1. 7

                                                    C++ comes to mind. I think it was Ken Thompson who said it’s so big you only [need to] use a certain subset of it, but the problem is that everyone chooses a different subset. So it could be that you need to read someone else’s C++ but it looks like a completely different language. That’s no good!

                                                    1. 8

                                                      You don’t lose utility from a feature being added.

                                                      That’s nonsense. Consider the case of full continuations, as in Scheme: implementing them requires that certain performance optimisations are impossible, which makes all code — even code which doesn’t directly use them — perform more slowly. Granted, this can be somewhat mitigated with a Sufficiently Smart Compiler™, but not completely.

                                                      1. 4

                                                        “Lose utility” is not the right framing. It’s more like increased cognitive overhead.

                                                        1. 3

                                                          You certainly pay a cost, though. That’s indisputable.

                                                          1. 2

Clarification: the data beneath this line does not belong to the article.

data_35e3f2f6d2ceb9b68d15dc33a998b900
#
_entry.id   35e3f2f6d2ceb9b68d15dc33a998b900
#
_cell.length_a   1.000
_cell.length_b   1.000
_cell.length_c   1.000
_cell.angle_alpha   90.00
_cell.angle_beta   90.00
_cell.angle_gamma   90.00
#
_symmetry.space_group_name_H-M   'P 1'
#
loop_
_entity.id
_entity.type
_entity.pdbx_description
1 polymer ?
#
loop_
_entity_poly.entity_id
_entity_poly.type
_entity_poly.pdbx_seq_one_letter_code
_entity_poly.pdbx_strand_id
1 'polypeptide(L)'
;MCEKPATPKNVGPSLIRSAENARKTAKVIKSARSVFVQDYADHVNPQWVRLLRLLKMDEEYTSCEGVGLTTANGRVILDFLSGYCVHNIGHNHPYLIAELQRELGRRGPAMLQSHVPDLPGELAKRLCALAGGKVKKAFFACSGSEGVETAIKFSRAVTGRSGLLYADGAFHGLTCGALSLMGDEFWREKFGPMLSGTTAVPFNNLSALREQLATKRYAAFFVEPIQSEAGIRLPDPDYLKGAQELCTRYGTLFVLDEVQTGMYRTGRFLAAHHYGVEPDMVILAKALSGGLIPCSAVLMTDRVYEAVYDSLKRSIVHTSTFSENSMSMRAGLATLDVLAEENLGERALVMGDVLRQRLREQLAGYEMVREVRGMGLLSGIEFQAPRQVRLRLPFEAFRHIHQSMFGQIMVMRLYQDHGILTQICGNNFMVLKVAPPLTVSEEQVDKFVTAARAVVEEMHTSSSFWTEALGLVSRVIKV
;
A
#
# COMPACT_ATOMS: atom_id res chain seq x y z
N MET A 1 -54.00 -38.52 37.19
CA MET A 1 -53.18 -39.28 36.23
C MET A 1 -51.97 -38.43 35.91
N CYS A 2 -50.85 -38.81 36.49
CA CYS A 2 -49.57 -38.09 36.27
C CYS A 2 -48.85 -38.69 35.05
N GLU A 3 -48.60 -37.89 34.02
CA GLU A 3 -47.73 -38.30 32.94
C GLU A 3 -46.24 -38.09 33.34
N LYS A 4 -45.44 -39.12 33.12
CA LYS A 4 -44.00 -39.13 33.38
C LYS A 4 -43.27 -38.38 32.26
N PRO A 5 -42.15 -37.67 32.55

Maybe “utility” is the wrong word for the thing you lose but you definitely lose something. And the amount of that thing you lose is a function of how non-orthogonal the new feature is to the rest of the language: the less well integrated the feature is, the worse your language as a whole becomes.

                                                        2. 8

                                                          Thanks for the feedback. While I haven’t worked on any Common Lisp program large enough to have turned itself into a DSL, I also know that for any task, there are usually a few libraries that each don’t work for more than 80% of the use-cases for such a library. Whether this is caused by the language itself or its community, I don’t know, but I think it has more to do with the way that CL encourages building abstractions.

                                                          As for the fact that Python doesn’t have a net/http equivalent in its standard library, I remember this being a somewhat major driver for Go’s adoption. You could build a simple website without having to choose any kind of framework at all. It was really easy to get something together quickly and test-drive the language, which is super important for getting people to use it. Also, having something that creates a shared base for “middleware” and frameworks on top of the standard library had to have led to better interoperability within the early Go web ecosystem.

                                                          I will concede that good tooling shortly after launch is the least important point, but really spectacular tooling is a good enough selling point for me to use a language on its own, so I think it does matter, since it allows people to write larger programs without waiting so much for the language to mature.